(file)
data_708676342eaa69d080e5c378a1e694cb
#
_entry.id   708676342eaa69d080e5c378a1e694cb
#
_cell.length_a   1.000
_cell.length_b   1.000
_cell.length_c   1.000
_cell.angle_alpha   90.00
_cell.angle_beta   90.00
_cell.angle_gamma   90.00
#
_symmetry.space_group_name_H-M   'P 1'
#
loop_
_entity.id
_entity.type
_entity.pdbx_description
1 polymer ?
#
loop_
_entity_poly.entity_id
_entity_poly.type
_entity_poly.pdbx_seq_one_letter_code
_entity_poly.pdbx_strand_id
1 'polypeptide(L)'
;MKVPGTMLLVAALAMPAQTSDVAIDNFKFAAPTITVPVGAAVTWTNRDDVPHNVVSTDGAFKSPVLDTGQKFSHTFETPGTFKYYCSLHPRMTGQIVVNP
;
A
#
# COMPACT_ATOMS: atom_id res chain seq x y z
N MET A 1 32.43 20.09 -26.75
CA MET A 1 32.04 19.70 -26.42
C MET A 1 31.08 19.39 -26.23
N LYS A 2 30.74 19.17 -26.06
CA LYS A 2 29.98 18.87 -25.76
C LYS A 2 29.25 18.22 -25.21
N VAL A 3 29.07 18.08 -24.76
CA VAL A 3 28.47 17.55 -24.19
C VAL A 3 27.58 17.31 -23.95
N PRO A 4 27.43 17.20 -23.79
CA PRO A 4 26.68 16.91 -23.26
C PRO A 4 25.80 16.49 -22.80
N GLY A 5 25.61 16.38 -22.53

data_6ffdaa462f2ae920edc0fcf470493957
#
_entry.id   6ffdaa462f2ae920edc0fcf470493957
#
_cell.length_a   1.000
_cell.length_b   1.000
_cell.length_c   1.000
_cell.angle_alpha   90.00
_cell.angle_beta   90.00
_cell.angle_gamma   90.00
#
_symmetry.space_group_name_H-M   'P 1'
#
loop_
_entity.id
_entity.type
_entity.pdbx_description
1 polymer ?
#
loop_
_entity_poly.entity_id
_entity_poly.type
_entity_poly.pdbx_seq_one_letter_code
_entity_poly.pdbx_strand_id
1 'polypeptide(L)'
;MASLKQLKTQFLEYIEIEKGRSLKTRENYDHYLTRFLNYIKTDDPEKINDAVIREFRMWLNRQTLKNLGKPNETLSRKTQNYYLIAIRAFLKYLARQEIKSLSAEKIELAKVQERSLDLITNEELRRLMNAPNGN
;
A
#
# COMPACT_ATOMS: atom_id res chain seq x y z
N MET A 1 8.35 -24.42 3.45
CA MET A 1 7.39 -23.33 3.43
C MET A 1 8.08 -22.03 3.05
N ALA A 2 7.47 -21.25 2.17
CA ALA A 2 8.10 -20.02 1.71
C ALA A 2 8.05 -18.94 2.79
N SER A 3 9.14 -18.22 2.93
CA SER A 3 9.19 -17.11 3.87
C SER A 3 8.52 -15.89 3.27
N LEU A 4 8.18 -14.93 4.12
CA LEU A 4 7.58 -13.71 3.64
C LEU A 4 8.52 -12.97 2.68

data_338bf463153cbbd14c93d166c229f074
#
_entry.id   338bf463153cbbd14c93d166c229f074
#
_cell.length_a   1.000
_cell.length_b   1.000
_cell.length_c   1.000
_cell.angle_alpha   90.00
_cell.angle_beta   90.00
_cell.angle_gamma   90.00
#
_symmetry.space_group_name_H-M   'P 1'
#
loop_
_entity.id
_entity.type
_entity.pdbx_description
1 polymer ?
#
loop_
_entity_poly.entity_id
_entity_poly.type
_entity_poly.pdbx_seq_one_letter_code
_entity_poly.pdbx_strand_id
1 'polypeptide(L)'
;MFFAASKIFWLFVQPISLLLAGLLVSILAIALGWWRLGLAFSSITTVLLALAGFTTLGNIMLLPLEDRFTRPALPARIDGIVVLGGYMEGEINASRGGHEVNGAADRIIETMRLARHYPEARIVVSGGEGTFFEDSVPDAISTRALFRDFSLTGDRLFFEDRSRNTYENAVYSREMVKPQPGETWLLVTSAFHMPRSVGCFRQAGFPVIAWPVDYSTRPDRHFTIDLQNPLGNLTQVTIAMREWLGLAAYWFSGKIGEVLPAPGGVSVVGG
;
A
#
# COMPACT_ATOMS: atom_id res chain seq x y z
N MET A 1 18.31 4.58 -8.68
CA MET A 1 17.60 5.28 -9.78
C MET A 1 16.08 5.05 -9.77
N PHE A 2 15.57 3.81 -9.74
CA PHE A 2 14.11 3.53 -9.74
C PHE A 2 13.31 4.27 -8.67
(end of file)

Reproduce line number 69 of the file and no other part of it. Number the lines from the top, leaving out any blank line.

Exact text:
;MASLKQLKTQFLEYIEIEKGRSLKTRENYDHYLTRFLNYIKTDDPEKINDAVIREFRMWLNRQTLKNLGKPNETLSRKTQNYYLIAIRAFLKYLARQEIKSLSAEKIELAKVQERSLDLITNEELRRLMNAPNGN